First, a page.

For Sitrin, the charcuterie trend appeals to the artisan, small-batch consumer that is gaining momentum. It's thanks to the "animal movement that is helping people become aware of waste, but also moving them to try different parts of the animal they may not have been willing to try before," he says.

Blind Butcher chef Oliver Sitrin prepared a charcuterie board full of (clockwise from lower left) pork rillette, pork rinds, carrot chutney, head cheese, lost ruby ranch (fresh goat cheeses), pig ear terrine, duck-chicken-duck pate, pickled green beans, lardo, candied pecans, beef-pork-duck pate, pacha, and bacon bratwurst and mustard. (Tom Fox/Staff Photographer)

Blind Butcher chef Oliver Sitrin prepared a charcuterie board full of (clockwise from lower left) pork rillette, pork rinds, carrot chutney, head cheese, lost ruby ranch (fresh goat cheeses), pig ear terrine, duck-chicken-duck pate, pickled green beans, lardo, candied pecans, beef-pork-duck pate, pacha, and bacon bratwurst and mustard. (Tom Fox/Staff Photographer)

"Recently we have had more people asking for fun things like head cheese, rillettes and anything pastrami," he adds. "We do a few different types of bacon, and people seem to really enjoy anything you can turn into bacon these days." 

His menu reads like a love letter to cured meats. It's reminiscent of old world flavors but with a contemporary flair that draws you in and sparks a hungry meat-eater to try everything.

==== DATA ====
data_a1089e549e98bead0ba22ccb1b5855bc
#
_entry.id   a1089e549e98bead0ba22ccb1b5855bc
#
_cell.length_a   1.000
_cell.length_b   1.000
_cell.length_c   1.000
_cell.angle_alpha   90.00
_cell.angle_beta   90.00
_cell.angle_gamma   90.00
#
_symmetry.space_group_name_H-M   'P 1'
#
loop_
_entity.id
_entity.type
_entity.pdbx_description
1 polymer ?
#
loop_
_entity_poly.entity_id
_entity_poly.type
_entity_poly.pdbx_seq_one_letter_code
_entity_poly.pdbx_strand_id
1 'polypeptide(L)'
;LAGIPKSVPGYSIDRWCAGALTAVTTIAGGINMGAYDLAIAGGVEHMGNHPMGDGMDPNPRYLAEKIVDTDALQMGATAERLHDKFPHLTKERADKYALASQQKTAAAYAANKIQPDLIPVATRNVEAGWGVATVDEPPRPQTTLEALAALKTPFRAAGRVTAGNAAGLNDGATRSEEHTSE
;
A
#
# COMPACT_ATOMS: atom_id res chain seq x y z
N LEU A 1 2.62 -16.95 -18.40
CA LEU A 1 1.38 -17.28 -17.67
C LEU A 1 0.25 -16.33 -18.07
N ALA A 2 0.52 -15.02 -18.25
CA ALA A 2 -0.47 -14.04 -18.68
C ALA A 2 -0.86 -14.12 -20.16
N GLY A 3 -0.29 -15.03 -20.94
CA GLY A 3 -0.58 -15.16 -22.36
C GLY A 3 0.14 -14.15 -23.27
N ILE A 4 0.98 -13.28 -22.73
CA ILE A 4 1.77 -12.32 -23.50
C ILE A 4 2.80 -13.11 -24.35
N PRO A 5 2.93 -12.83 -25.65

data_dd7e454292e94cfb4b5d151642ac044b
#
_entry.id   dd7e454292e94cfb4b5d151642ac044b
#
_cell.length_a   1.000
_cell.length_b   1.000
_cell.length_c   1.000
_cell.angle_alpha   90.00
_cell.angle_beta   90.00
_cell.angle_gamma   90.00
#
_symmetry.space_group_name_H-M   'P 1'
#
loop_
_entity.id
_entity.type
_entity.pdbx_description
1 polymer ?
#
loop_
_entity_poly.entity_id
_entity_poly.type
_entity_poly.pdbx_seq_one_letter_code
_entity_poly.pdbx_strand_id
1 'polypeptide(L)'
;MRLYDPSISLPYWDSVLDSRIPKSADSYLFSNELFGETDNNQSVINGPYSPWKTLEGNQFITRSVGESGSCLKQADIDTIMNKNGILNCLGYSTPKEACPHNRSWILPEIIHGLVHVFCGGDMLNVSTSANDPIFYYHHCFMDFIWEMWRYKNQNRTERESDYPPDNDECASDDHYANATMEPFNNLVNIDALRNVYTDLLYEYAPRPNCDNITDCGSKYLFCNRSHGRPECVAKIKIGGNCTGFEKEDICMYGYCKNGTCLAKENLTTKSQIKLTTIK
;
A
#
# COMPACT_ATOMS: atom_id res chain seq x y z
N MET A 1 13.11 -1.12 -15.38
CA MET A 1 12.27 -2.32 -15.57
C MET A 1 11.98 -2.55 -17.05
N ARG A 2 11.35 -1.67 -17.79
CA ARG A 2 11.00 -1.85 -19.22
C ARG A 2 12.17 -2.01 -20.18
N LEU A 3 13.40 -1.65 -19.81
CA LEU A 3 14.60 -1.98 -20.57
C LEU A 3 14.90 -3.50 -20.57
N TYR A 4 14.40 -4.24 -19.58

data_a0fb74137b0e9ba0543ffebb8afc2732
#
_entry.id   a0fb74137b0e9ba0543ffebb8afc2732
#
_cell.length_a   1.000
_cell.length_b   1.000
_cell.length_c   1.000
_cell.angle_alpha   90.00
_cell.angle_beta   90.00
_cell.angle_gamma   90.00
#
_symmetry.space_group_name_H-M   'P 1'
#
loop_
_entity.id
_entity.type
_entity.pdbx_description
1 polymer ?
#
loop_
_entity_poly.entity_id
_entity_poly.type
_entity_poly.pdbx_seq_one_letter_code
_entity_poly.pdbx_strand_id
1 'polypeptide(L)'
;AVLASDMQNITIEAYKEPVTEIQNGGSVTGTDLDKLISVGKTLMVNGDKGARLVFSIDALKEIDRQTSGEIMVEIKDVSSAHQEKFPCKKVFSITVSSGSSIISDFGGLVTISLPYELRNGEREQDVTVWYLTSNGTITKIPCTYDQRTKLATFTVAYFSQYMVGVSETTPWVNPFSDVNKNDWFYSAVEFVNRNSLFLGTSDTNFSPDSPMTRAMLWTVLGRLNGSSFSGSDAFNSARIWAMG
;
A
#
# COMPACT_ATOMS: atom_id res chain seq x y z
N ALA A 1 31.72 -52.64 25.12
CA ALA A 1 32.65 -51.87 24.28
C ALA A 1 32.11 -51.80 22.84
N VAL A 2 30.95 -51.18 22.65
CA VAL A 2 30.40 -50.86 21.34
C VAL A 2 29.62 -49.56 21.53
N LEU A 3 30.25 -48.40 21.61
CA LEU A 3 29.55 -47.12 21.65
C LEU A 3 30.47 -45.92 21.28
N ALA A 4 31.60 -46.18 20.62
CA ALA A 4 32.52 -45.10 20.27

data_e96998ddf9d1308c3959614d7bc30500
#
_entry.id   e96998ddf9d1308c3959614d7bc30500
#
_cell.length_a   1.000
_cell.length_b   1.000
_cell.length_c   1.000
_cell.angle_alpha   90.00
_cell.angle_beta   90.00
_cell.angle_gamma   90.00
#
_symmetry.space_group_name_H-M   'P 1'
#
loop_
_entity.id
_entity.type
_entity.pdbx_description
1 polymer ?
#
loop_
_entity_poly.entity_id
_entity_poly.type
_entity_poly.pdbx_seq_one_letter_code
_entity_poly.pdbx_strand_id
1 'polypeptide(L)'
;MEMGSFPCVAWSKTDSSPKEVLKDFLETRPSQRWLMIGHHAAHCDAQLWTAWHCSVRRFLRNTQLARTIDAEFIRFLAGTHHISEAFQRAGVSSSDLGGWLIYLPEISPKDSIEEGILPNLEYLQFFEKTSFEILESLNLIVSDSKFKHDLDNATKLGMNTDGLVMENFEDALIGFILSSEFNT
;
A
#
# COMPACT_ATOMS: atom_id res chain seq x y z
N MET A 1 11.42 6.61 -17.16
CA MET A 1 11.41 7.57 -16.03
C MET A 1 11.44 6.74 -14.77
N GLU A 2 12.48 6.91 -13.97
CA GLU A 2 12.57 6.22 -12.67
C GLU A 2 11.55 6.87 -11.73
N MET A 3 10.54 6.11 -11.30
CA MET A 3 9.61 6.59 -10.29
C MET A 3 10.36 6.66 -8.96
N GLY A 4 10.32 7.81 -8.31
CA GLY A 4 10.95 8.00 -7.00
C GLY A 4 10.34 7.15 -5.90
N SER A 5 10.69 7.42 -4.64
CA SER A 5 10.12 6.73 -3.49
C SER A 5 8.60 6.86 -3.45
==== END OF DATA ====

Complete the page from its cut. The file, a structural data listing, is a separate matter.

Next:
The charcuterie case at Jimmy's Food Store in Dallas. (Ben Torres/Special Contributor)

The charcuterie case at Jimmy's Food Store in Dallas. (Ben Torres/Special Contributor)


Try it at home

For those looking to embrace charcuterie at home, Jimmy's Fine Food Store in East Dallas has been dishing up charcuterie long before it was a buzzword on the tip of every foodie's tongue. 

Visit on a Saturday afternoon and you will find yourself sharing a line with locals hungry for smoked prosciutto or Beretta spicy salami. Their old-fashioned deli counter packed with a huge selection of charcuterie, cheese and Italian delicacies is a must for those looking to create the perfect board.

Local butchers such as Deep Cuts in North Dallas and others also carry a wide range of dried and cured meats, as do cheese shops such as Scardello.

Beretta spicy sausage from Jimmy's Food Store. (Ben Torres/Special Contributor)

Beretta spicy sausage from Jimmy's Food Store. (Ben Torres/Special Contributor)


A learning environment

You can always try your hand at curing your own meats. There is an emerging number of home cooks and hobby butchers that are learning the art of charcuterie with the hope of crafting their own spin on traditional cured meats inspired by restaurant boards and deli counter finds. 

Matusek isn't the only chef passionate about educating consumers and chefs on the art of charcuterie. A variety of workshops by trained chefs and butchers are appearing across the country. You don't have to attend full-blown culinary school to get a taste of the cure.

Cuisine University held a charcuterie and salumi workshop in Dallas in April taught by chef Brian Polcyn, author of  Charcuterie: The Craft of Salting, Smoking, and Curing.

"The recent popularity for charcuterie has been going on for about seven years, maybe a little longer," says Vic Rose of Cuisine University. "Chef Polcyn's book was the one book that really got many of the young chefs interested in charcuterie." 

You could also head to Austin and visit Salt & Time, a butcher shop and restaurant, for classes on meat curing basics and sausage-making. 

Coryanne Ettiene is a McKinney freelance writer. / Dallas Morning News / June 6, 2017